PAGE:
Sri Lanka worker remittances growth stagnant
ECONOMYNEXT – Growth in Sri Lankan worker remittances, which has helped shore up the balance of payments, was virtually stagnant last year, raising concerns since much of it comes from the troubled Middle East.
Workers’ remittances grew by just 0.8 percent to 6,361.8 million US dollars in the January-November 2015 period from a year ago, the central bank said in its report on the latest economic developments.
In 2014, worker remittances grew by 9.5 percent to 7,017.8 million dollars from the previous year.
Remittances from Sri Lankans employed abroad in recent years have exceeded earnings from tea and garment exports, the main agricultural and industrial exports, and have helped offset much of the persistent trade deficits.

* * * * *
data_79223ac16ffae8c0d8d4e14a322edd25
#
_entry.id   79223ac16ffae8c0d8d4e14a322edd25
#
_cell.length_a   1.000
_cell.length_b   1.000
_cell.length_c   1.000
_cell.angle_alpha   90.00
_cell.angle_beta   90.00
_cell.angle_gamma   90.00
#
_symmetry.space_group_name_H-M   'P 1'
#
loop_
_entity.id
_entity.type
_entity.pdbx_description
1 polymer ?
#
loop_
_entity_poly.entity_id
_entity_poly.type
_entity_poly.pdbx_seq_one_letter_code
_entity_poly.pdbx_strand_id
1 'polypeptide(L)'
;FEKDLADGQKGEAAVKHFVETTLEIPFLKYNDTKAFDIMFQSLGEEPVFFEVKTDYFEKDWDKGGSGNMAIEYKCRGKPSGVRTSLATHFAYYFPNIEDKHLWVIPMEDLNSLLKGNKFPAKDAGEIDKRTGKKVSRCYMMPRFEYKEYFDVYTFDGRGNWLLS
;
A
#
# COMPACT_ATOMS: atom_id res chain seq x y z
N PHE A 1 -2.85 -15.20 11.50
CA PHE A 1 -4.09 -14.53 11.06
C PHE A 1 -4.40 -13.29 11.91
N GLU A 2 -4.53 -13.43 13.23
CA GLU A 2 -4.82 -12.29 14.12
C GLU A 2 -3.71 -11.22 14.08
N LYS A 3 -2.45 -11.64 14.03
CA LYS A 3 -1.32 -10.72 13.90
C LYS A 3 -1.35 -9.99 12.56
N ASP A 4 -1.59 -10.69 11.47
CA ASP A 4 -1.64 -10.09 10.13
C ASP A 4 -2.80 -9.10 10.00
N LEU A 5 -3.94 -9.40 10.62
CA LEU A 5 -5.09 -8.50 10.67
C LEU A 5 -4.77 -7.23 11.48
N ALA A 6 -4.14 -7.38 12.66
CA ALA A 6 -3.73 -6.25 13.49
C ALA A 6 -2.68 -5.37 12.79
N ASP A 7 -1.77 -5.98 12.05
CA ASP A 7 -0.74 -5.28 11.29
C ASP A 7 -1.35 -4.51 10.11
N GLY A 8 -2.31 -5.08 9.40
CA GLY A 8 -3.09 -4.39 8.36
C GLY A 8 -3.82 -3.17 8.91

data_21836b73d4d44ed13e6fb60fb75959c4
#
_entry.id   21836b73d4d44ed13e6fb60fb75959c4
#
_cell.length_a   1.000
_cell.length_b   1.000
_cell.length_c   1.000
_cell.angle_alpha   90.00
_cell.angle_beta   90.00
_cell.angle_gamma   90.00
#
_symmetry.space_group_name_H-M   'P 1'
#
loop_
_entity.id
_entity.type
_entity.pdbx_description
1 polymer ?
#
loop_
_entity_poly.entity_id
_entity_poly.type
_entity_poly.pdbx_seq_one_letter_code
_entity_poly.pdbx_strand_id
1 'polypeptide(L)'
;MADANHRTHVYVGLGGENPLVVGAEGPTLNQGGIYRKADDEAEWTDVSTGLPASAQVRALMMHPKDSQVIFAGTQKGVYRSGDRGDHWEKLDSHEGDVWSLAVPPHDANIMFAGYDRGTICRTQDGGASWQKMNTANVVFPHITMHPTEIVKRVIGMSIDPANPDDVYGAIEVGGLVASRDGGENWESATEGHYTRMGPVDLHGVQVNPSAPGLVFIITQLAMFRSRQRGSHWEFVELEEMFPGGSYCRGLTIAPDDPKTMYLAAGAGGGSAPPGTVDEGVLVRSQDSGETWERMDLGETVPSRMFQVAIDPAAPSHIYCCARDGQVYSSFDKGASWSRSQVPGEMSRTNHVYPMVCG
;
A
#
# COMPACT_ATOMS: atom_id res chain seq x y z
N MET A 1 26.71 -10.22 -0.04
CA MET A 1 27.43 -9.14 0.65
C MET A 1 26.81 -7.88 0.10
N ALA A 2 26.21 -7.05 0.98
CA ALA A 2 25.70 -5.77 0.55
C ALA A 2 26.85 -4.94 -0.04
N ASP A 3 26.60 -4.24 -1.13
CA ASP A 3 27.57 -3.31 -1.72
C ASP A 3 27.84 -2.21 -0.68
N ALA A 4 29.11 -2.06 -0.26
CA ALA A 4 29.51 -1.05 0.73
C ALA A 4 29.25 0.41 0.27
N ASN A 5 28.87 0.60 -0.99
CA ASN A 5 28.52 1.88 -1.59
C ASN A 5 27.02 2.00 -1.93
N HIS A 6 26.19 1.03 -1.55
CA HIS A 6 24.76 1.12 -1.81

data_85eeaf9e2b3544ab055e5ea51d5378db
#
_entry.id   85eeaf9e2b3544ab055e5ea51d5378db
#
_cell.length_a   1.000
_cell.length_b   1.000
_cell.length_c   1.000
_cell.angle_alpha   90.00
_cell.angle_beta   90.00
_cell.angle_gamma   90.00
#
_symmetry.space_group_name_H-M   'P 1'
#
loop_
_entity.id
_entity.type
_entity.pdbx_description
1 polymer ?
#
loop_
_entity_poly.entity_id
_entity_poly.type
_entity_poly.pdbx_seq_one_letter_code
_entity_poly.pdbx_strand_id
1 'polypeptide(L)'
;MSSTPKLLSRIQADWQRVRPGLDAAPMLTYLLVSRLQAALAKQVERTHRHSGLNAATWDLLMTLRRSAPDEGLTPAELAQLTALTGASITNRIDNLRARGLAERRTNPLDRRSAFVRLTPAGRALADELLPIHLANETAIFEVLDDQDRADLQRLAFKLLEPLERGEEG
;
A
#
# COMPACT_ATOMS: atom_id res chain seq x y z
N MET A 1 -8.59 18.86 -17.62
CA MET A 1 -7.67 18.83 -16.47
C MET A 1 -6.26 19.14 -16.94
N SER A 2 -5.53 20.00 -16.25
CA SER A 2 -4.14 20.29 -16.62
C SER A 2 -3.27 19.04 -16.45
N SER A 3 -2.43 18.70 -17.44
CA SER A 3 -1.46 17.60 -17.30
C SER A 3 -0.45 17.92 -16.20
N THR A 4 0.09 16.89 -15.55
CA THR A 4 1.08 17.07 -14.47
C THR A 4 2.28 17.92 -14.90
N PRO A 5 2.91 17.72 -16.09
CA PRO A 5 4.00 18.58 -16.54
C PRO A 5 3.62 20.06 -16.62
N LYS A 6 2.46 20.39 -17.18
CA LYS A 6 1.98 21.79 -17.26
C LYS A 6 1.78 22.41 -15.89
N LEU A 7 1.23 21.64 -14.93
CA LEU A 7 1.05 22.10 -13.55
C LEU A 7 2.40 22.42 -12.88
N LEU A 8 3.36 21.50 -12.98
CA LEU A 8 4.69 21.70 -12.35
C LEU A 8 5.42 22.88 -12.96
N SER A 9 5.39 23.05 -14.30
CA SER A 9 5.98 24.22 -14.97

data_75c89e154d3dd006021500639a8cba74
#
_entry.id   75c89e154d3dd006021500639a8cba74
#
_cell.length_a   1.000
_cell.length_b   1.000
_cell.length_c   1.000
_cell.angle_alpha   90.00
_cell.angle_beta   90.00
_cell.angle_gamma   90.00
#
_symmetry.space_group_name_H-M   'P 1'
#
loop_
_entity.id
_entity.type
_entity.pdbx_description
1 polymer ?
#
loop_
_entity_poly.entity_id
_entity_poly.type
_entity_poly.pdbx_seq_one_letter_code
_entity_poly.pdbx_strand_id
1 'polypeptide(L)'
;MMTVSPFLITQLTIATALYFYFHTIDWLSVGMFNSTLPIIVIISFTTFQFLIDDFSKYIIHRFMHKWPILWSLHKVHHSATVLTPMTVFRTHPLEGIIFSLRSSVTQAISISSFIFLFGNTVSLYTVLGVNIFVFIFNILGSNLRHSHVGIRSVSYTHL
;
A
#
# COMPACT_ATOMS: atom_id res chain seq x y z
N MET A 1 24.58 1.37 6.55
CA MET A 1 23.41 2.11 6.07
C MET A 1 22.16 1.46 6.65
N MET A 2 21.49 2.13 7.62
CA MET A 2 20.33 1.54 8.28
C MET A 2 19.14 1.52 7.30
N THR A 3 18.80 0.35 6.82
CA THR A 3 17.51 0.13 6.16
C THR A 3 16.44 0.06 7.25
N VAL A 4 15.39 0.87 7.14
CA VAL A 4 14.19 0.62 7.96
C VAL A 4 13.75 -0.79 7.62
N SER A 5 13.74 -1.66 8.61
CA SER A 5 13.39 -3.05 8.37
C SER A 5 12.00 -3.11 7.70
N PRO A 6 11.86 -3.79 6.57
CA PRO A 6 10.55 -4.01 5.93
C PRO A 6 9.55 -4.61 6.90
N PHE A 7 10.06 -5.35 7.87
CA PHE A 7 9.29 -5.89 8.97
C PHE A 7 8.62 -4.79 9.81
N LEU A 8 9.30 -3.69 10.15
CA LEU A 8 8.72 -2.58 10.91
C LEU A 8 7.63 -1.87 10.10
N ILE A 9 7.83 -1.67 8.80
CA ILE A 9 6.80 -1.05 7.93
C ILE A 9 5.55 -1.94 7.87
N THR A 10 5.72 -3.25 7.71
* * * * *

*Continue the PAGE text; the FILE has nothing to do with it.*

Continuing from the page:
Central bank governor Arjuna Mahendran said reliance on remittances from the Middle East was a risk.
“About 50 percent of our remittances of seven billion dollars come from the Middle East,” he told a news conference. “ISIS attacks are causing instability there.”
Export growth prospects were also limited by the slow down in global economic growth which were seen in lower demand for traditional exports like tea and rubber, Mahendran said.
But he said foreign exchange reserves were comfortable and the island’s anticipated five percent economic growth demonstrated the resilience of the economy. (Colombo/January 03, 2016)